Under the agreement, Yale would give Cox, the third largest cable provider in the country, time on its FM station to sell advertising spots and would in turn recieve a cut of the profits. After having been kicked out of Yale facilities because of unpaid rent, WYBC was no longer a University-affiliated student organization. They were no longer eligible for University funding, so this joint agreement funded their entire operation. WYBC had finally found a sound business plan, but there was no real radio to run—a lack of student interest left the station’s airwaves silent.
So in 2009, when WYBC had a lack of shows and listeners, it abandoned radio altogether. Well, not exactly. It jettisoned its AM station, 1340 AM, and instead went twenty-first century with WYBCx, which launched last year. WYBC’s studio space is now home to three stations: 1340 AM, which plays an automated loop; 94.3 FM, New England’s largest adult contemporary station, run by Cox Enterprises; and WYBCx.
Enter WYBC 2009-2010. It seems strange to apply the “Great Man Theory” to a student organization, but it seems all too apt in this situation. Not for one man in particular, but for WYBC’s current board, which is made up of eight members: general manager Owczarek, station manager Sam Huber, MC ‘13, program director Jesse Bradford, TD ‘11, comptroller Alexis del Vecchio, DC ‘11, training director Jarus Singh, SM ‘12, marketing director Chloé Rossetti, JE ‘11, events director Carl Chen, CC ‘13, and digital director Brandon Jackson, CC ‘12. These eight members took what was a station with a lot of room to grow and turned it into a hive of student activity on Yale’s campus.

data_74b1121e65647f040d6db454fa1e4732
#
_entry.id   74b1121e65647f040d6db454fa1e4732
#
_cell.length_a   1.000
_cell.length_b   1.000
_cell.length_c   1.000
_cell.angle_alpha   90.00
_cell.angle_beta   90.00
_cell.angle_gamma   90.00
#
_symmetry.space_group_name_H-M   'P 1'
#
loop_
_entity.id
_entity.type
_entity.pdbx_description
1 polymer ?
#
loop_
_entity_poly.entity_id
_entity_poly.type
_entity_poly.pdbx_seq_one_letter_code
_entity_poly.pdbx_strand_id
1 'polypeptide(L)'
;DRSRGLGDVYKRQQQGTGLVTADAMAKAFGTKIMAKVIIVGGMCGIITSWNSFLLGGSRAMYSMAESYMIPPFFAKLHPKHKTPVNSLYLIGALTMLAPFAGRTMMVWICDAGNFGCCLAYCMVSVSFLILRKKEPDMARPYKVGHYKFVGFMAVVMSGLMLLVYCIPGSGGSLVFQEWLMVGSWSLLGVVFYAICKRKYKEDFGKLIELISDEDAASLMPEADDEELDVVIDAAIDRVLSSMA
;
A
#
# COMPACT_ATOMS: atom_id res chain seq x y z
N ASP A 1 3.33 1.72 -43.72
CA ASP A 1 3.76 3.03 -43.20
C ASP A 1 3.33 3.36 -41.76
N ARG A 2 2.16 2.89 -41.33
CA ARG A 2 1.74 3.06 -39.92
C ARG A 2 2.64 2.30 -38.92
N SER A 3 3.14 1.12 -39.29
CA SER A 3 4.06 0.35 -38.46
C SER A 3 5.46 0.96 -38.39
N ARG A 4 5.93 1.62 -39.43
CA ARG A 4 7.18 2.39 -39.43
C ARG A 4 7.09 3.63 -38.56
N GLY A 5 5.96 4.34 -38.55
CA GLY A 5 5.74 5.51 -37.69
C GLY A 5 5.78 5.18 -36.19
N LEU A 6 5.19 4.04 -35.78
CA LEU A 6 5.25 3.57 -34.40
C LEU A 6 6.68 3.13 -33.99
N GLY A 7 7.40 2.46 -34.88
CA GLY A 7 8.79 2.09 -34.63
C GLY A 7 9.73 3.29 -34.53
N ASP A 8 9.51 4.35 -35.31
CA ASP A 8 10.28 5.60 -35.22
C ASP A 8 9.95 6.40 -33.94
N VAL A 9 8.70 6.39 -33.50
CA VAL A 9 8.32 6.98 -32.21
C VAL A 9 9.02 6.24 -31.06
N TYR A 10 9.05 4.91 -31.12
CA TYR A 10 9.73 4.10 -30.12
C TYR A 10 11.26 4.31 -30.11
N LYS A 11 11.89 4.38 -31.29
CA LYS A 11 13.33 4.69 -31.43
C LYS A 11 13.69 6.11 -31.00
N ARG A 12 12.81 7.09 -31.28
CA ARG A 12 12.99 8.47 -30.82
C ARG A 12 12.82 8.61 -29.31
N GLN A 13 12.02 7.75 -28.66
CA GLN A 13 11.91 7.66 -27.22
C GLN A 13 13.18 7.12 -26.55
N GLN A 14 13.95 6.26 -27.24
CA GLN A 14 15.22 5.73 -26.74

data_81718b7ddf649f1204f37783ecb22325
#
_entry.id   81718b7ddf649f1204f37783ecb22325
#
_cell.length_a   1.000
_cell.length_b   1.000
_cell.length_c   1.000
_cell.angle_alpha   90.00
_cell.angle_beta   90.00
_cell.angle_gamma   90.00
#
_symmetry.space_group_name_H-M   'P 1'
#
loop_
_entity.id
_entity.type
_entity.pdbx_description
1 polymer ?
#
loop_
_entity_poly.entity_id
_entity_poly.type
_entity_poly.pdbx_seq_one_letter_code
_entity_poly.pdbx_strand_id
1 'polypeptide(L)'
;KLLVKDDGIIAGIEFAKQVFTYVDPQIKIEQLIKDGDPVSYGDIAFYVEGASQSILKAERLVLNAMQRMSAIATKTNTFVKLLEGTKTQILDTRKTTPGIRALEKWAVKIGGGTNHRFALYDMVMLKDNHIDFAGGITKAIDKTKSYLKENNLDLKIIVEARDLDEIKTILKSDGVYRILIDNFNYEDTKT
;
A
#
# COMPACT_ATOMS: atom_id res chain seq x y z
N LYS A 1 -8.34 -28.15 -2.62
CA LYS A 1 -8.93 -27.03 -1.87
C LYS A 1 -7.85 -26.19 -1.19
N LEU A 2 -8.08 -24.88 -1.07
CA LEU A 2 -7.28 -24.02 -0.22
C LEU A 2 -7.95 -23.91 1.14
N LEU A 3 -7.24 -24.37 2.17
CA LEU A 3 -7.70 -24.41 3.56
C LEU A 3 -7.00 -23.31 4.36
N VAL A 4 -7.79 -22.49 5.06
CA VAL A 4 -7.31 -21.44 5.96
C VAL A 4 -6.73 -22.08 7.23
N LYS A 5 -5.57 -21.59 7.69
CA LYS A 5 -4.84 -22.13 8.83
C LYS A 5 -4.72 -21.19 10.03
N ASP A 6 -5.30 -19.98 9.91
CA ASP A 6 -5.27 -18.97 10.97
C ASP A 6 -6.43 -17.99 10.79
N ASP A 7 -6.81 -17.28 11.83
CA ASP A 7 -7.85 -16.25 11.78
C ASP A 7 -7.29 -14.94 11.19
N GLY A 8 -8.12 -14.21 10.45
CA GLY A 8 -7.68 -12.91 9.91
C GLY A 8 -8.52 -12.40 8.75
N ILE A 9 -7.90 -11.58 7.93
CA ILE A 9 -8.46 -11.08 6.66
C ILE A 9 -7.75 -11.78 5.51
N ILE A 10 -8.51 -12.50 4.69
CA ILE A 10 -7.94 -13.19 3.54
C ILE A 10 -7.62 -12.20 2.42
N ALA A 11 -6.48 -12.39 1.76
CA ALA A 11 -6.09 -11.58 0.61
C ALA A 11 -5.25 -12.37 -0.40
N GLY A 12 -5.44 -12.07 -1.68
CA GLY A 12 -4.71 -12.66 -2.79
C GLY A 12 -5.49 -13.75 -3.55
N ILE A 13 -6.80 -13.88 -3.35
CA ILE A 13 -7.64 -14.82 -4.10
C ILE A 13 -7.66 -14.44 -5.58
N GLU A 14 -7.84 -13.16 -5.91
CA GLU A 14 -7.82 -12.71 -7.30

To put this in context, three years ago, WYBC didn’t even have a website. When Owczarek first came to Yale he tried to find Yale’s radio station at the Bulldog Days activity bazaar and online and couldn’t find anything. When he finally did find the station there were about five members who collectively put on five shows. Now WYBC has about 80 shows and 130 active members. It has a growing ‘zine with student articles about music. It hosts weekly on-campus shows in the basement of 216 Dwight, where both student and non-student groups perform.
WYBC’s success comes at a time when other arts groups, publications, and organizations have been struggling. Crippled by either poor business and fundraising skills or a lack of student interest, many groups are dropping off. This is all natural, of course, in the context of a university setting where people are coming and leaving every year, but perhaps WYBC should be a model to other groups. WYBC’s story seems to suggest that what it takes for an organization not only to survive but to flourish is a group of leaders who devote their lives to the cause.